The Problem with Springing Powers of Attorney
We rarely use springing powers of attorney in our office. A recent case with a client who has one reminds me why.
George’s son, Jim came to us because his dad is in a nursing home. He will need to stay there on a long term basis. George has some money in several accounts but within 6 months the money will run out and we’ll need to apply for Medicaid.
George has a power of attorney which designates Jim as his agent. It was prepared by another attorney several years ago, however, until now George handled his own finances so Jim never needed to use it.
When I examined it, I discovered that it is not an immediate power of attorney but instead is a springing power of attorney. The difference between the two is important. An immediate power of attorney is one that allows the agent to act for the principal as soon as the document is signed. That doesn’t necessarily mean the principal wants the agent to act for him right away. The principal can continue to act for himself after signing the power of attorney until such time as he no longer has capacity.
A springing power of attorney, on the other hand, provides that the agent may only act when the principal becomes disabled or incapacitated. The problem in practice, however, becomes how to define “disabled or incapacitated” and who makes that determination. The document itself can define these terms but if it doesn’t, New Jersey law provides that a principal is considered under a disability if he is unable to manage his property and affairs effectively.
That leaves the issue of who makes that determination. In George’s case the POA was presented to the bank along with a statement from George’s doctor stating her opinion that George is under a disability. The bank referred the documents to its legal department. A back and forth then ensued regarding the precise language the bank required to honor the POA. This process held up our efforts to have Jim spend down his dad’s remaining assets and gather the records we need to file for Medicaid. Had George signed an immediate POA we could have avoided the back and forth about capacity, even if Jim was just now acting as agent for the first time.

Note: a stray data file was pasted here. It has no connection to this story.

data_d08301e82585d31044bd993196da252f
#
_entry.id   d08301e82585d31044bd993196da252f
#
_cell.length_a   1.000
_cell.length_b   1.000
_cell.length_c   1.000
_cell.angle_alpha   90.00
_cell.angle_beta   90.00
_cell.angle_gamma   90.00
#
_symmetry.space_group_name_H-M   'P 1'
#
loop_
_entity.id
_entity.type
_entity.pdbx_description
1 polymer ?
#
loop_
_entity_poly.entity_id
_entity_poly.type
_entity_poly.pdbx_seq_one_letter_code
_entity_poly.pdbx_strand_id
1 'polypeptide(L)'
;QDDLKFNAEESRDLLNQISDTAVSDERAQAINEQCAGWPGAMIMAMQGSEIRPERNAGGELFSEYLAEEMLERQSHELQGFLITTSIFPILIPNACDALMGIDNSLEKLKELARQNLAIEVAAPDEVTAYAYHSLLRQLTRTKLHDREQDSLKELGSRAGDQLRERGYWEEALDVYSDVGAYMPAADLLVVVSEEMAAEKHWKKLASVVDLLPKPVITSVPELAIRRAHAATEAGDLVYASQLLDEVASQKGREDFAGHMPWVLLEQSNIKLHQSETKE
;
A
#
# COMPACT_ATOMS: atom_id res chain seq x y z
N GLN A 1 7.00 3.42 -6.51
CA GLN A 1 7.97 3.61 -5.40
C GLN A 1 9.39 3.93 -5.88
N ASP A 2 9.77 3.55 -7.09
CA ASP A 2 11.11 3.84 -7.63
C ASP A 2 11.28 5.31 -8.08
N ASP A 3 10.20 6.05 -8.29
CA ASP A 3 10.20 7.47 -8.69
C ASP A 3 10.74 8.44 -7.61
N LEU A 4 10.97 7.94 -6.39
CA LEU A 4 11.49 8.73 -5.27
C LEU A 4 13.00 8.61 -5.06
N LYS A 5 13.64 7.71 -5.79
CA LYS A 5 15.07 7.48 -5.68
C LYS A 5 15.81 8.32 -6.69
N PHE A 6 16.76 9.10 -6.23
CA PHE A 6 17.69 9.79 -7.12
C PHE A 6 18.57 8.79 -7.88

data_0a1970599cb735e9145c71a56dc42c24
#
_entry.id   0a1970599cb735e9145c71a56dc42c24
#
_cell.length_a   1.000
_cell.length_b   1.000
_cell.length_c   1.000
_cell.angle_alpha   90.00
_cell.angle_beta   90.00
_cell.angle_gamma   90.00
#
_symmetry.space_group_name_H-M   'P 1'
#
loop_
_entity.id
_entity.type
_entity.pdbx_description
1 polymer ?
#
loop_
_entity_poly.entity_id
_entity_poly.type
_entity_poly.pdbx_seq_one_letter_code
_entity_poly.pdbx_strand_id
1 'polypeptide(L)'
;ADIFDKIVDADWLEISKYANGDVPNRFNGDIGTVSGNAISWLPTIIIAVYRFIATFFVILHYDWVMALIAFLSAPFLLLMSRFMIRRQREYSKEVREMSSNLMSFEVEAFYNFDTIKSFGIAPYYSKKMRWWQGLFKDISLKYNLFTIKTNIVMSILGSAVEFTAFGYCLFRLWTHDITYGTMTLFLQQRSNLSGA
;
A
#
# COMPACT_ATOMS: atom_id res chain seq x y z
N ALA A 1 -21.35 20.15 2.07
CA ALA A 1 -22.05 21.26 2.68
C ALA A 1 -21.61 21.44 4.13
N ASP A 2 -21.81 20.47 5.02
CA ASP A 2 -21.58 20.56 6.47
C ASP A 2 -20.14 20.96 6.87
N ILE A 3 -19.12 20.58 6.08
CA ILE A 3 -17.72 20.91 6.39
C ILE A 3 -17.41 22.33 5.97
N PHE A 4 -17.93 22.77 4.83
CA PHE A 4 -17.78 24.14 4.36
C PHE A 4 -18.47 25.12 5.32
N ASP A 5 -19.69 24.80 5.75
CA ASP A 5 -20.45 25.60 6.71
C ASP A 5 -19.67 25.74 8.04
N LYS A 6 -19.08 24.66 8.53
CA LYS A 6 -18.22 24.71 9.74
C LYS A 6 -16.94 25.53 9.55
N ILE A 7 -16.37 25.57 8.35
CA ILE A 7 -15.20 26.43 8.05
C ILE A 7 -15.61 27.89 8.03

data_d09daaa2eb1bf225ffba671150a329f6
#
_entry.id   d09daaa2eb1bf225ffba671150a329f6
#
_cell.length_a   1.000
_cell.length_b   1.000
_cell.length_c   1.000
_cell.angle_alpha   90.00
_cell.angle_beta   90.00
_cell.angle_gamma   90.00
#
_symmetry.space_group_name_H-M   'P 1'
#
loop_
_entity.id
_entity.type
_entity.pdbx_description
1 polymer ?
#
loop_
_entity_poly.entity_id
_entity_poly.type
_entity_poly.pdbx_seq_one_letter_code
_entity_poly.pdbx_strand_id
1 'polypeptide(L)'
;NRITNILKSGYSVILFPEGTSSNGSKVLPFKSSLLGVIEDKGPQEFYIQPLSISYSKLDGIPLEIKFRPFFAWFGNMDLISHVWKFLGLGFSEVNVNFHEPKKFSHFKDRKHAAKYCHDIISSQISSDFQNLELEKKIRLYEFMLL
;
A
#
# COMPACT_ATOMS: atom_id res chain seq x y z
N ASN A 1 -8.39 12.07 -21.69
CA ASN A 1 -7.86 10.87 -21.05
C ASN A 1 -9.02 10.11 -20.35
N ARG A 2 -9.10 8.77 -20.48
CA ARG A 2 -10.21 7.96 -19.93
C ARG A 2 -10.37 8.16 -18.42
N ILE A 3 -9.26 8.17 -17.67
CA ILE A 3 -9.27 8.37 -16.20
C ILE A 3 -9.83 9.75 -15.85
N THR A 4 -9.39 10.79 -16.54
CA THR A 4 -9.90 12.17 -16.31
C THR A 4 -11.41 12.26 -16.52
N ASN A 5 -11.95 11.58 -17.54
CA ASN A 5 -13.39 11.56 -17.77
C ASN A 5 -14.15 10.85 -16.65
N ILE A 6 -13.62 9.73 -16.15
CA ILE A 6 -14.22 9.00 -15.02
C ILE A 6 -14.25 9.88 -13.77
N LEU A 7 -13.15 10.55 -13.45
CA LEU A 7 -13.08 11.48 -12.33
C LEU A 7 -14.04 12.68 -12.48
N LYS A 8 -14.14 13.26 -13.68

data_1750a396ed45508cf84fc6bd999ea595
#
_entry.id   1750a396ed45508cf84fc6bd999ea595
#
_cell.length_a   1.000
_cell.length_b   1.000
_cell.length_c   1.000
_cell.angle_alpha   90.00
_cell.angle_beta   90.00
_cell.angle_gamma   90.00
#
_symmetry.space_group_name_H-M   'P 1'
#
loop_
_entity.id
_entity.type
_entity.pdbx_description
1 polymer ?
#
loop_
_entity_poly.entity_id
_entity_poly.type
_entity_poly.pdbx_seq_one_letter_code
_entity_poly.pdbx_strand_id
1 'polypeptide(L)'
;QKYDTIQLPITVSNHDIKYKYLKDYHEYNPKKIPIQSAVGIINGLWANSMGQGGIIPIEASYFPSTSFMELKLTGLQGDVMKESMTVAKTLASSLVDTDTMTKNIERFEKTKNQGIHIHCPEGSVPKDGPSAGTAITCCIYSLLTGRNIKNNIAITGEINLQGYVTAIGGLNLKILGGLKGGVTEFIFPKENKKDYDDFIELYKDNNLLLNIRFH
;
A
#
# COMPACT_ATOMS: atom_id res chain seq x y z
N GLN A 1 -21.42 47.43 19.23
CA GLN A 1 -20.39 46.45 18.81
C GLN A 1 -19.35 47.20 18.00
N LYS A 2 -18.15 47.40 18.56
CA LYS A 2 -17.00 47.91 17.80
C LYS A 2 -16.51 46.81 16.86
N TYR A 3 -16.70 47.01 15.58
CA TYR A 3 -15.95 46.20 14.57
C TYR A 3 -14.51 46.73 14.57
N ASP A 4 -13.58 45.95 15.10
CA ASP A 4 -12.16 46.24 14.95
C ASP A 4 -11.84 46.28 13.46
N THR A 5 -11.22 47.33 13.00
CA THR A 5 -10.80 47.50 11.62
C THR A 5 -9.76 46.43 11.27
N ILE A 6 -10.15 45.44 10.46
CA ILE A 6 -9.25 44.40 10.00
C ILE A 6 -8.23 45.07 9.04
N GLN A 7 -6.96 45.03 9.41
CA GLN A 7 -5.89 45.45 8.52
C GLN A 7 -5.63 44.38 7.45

As I stated at the outset we rarely use springing powers of attorney for exactly this reason. The hurdles we need to clear at what is usually a time of crisis makes this POA less than desirable. So what is the upside to using one?
The principal may only want the agent to act when he becomes incapacitated. Had I met with George at the time his POA was drafted I would have asked him whether his hesitation about signing an immediate POA was because he didn’t trust Jim to wait to act until he was ready to allow him to or whether instead, he was responding emotionally to the idea that he doesn’t want to lose control.
If it is the latter, then signing an immediate POA and having George hold it until such time as he was ready for Jim to begin acting would have addressed his concern. If it is the former, however, then the question I would have pointed out to George, “if you are truly worried that Jim will act when you don’t want him to, then maybe you should choose someone else who is more trustworthy”.